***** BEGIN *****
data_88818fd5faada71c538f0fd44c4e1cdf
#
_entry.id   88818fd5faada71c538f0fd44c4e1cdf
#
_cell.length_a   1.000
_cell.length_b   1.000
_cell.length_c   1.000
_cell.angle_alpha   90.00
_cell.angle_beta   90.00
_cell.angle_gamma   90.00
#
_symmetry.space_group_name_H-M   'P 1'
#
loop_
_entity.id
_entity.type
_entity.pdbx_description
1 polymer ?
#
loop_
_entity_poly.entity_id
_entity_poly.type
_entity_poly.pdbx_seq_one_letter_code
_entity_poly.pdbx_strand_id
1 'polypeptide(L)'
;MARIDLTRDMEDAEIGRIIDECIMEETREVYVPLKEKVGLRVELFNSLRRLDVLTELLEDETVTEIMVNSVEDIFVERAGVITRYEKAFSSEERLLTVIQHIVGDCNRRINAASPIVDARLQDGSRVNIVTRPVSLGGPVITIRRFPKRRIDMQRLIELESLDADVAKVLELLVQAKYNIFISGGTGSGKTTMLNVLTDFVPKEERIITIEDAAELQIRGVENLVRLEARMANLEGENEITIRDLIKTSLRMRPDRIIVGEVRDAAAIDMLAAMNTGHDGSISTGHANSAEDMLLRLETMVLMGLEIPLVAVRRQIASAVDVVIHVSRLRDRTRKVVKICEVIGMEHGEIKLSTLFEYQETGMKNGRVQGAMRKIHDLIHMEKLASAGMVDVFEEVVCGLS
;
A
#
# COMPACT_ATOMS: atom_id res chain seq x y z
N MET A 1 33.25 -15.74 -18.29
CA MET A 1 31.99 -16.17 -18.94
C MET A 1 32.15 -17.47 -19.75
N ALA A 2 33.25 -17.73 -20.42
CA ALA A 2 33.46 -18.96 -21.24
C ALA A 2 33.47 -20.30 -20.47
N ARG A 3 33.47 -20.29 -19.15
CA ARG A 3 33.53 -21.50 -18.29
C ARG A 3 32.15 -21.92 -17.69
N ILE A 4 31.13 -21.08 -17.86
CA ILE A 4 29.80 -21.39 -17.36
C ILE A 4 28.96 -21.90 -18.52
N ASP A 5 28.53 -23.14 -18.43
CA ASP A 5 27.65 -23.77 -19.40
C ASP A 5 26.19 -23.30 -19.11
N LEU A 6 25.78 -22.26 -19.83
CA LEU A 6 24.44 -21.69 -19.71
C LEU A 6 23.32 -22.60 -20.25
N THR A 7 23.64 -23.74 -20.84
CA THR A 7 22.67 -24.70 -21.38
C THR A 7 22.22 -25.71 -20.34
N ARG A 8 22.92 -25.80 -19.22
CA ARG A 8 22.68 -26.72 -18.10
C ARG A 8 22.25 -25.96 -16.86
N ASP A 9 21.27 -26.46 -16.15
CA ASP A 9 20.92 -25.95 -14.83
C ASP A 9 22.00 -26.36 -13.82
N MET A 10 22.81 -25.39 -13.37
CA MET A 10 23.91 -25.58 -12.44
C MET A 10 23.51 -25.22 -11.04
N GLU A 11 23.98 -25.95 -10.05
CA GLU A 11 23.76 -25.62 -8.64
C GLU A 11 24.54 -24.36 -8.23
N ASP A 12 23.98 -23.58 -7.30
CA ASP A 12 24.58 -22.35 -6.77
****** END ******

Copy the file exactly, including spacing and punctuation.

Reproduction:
data_88818fd5faada71c538f0fd44c4e1cdf
#
_entry.id   88818fd5faada71c538f0fd44c4e1cdf
#
_cell.length_a   1.000
_cell.length_b   1.000
_cell.length_c   1.000
_cell.angle_alpha   90.00
_cell.angle_beta   90.00
_cell.angle_gamma   90.00
#
_symmetry.space_group_name_H-M   'P 1'
#
loop_
_entity.id
_entity.type
_entity.pdbx_description
1 polymer ?
#
loop_
_entity_poly.entity_id
_entity_poly.type
_entity_poly.pdbx_seq_one_letter_code
_entity_poly.pdbx_strand_id
1 'polypeptide(L)'
;MARIDLTRDMEDAEIGRIIDECIMEETREVYVPLKEKVGLRVELFNSLRRLDVLTELLEDETVTEIMVNSVEDIFVERAGVITRYEKAFSSEERLLTVIQHIVGDCNRRINAASPIVDARLQDGSRVNIVTRPVSLGGPVITIRRFPKRRIDMQRLIELESLDADVAKVLELLVQAKYNIFISGGTGSGKTTMLNVLTDFVPKEERIITIEDAAELQIRGVENLVRLEARMANLEGENEITIRDLIKTSLRMRPDRIIVGEVRDAAAIDMLAAMNTGHDGSISTGHANSAEDMLLRLETMVLMGLEIPLVAVRRQIASAVDVVIHVSRLRDRTRKVVKICEVIGMEHGEIKLSTLFEYQETGMKNGRVQGAMRKIHDLIHMEKLASAGMVDVFEEVVCGLS
;
A
#
# COMPACT_ATOMS: atom_id res chain seq x y z
N MET A 1 33.25 -15.74 -18.29
CA MET A 1 31.99 -16.17 -18.94
C MET A 1 32.15 -17.47 -19.75
N ALA A 2 33.25 -17.73 -20.42
CA ALA A 2 33.46 -18.96 -21.24
C ALA A 2 33.47 -20.30 -20.47
N ARG A 3 33.47 -20.29 -19.15
CA ARG A 3 33.53 -21.50 -18.29
C ARG A 3 32.15 -21.92 -17.69
N ILE A 4 31.13 -21.08 -17.86
CA ILE A 4 29.80 -21.39 -17.36
C ILE A 4 28.96 -21.90 -18.52
N ASP A 5 28.53 -23.14 -18.43
CA ASP A 5 27.65 -23.77 -19.40
C ASP A 5 26.19 -23.30 -19.11
N LEU A 6 25.78 -22.26 -19.83
CA LEU A 6 24.44 -21.69 -19.71
C LEU A 6 23.32 -22.60 -20.25
N THR A 7 23.64 -23.74 -20.84
CA THR A 7 22.67 -24.70 -21.38
C THR A 7 22.22 -25.71 -20.34
N ARG A 8 22.92 -25.80 -19.22
CA ARG A 8 22.68 -26.72 -18.10
C ARG A 8 22.25 -25.96 -16.86
N ASP A 9 21.27 -26.46 -16.15
CA ASP A 9 20.92 -25.95 -14.83
C ASP A 9 22.00 -26.36 -13.82
N MET A 10 22.81 -25.39 -13.37
CA MET A 10 23.91 -25.58 -12.44
C MET A 10 23.51 -25.22 -11.04
N GLU A 11 23.98 -25.95 -10.05
CA GLU A 11 23.76 -25.62 -8.64
C GLU A 11 24.54 -24.36 -8.23
N ASP A 12 23.98 -23.58 -7.30
CA ASP A 12 24.58 -22.35 -6.77